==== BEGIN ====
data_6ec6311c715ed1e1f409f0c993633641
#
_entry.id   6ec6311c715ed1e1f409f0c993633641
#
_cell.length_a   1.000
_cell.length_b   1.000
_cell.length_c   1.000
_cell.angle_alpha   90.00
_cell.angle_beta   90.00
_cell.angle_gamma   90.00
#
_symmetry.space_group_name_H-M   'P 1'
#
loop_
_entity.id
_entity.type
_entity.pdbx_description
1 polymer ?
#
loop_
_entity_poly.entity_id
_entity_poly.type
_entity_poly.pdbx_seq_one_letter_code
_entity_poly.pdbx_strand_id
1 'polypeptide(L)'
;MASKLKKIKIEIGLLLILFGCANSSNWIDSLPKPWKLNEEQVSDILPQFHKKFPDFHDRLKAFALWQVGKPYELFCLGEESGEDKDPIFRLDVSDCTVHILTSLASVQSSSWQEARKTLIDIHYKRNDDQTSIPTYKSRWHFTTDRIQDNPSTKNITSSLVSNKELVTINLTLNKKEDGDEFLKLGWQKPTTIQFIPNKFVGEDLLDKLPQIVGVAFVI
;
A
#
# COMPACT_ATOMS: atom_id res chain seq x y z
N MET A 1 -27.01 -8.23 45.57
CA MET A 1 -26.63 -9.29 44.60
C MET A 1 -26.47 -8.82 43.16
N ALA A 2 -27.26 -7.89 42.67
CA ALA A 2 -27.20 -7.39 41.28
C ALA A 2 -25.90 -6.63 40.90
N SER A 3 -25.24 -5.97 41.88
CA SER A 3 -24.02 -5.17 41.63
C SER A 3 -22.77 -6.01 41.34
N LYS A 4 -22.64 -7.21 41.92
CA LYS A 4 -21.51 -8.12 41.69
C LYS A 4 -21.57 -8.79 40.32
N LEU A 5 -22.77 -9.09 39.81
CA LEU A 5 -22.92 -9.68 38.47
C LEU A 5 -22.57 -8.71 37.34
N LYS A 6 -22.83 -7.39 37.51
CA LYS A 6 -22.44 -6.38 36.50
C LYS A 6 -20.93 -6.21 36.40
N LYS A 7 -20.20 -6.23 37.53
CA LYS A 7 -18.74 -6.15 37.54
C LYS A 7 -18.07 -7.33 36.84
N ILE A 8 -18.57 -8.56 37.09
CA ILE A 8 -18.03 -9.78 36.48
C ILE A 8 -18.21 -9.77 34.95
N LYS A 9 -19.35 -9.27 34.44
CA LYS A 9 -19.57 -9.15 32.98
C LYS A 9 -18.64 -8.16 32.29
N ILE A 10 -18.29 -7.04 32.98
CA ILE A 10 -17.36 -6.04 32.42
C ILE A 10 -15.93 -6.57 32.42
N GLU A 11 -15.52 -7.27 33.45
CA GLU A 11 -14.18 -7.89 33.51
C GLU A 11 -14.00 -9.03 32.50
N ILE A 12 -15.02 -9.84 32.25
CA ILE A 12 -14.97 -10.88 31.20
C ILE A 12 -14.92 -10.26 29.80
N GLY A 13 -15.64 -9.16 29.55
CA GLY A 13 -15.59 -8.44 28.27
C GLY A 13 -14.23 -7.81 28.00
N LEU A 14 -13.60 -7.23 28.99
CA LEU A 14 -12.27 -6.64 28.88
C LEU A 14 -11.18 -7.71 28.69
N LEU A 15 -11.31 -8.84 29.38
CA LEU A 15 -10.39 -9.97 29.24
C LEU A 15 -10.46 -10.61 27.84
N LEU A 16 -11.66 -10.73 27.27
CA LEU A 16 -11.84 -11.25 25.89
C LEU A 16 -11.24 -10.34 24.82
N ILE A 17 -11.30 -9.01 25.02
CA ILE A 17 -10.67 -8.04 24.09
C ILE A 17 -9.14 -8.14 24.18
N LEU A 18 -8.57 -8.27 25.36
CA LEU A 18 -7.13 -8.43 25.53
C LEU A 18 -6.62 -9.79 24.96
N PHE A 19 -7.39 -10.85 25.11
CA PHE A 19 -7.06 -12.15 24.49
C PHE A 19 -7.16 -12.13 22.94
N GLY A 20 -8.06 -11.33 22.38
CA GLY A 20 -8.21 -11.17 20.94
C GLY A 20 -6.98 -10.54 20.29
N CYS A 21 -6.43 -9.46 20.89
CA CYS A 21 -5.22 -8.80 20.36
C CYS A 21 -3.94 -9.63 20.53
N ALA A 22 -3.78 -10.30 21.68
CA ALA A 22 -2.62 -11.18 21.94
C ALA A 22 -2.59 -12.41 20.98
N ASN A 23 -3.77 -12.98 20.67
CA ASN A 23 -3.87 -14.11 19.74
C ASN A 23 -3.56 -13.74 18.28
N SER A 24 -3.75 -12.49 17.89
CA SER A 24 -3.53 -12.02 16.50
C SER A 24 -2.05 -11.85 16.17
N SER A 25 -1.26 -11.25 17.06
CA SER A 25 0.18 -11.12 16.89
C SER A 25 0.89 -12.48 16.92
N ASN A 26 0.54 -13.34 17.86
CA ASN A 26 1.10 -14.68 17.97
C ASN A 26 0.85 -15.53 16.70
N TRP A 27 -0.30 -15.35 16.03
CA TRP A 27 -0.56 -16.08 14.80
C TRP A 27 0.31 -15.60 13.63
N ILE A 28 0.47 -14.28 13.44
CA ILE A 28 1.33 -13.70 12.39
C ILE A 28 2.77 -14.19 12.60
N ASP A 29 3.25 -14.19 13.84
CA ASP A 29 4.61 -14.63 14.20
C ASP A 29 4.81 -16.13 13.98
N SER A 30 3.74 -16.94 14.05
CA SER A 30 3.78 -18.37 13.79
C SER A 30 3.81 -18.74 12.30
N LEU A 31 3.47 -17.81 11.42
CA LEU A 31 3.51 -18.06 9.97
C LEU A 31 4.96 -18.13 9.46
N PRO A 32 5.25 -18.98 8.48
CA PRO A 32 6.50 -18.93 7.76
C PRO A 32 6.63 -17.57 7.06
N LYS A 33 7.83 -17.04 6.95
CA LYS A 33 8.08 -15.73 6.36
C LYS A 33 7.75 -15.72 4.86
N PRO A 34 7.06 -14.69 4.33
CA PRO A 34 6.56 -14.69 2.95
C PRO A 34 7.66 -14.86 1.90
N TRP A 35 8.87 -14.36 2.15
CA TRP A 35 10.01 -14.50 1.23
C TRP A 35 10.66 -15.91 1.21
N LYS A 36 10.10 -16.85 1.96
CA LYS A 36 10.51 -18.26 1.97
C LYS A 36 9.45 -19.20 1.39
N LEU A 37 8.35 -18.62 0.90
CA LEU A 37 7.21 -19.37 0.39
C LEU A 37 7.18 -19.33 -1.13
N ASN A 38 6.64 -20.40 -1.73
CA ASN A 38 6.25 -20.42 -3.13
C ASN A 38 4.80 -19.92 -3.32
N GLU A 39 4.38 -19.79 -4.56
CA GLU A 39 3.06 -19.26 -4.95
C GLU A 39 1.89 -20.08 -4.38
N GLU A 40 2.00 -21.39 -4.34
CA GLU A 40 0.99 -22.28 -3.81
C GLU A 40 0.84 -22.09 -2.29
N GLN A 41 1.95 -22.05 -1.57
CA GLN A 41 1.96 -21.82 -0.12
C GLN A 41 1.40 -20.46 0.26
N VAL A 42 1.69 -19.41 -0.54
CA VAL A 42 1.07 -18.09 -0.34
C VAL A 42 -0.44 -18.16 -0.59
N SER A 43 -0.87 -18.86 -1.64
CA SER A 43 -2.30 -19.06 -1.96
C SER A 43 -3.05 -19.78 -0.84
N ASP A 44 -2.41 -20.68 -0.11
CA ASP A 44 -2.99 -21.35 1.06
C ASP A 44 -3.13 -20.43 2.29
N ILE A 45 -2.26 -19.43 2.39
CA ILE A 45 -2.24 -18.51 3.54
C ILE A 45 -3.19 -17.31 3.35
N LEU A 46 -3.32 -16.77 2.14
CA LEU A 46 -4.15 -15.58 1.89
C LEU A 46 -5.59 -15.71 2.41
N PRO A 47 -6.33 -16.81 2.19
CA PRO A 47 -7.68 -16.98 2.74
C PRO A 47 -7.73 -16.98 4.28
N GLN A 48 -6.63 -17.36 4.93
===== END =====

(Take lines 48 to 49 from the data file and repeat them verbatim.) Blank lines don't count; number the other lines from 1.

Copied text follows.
C LYS A 6 -20.93 -6.21 36.40
N LYS A 7 -20.20 -6.23 37.53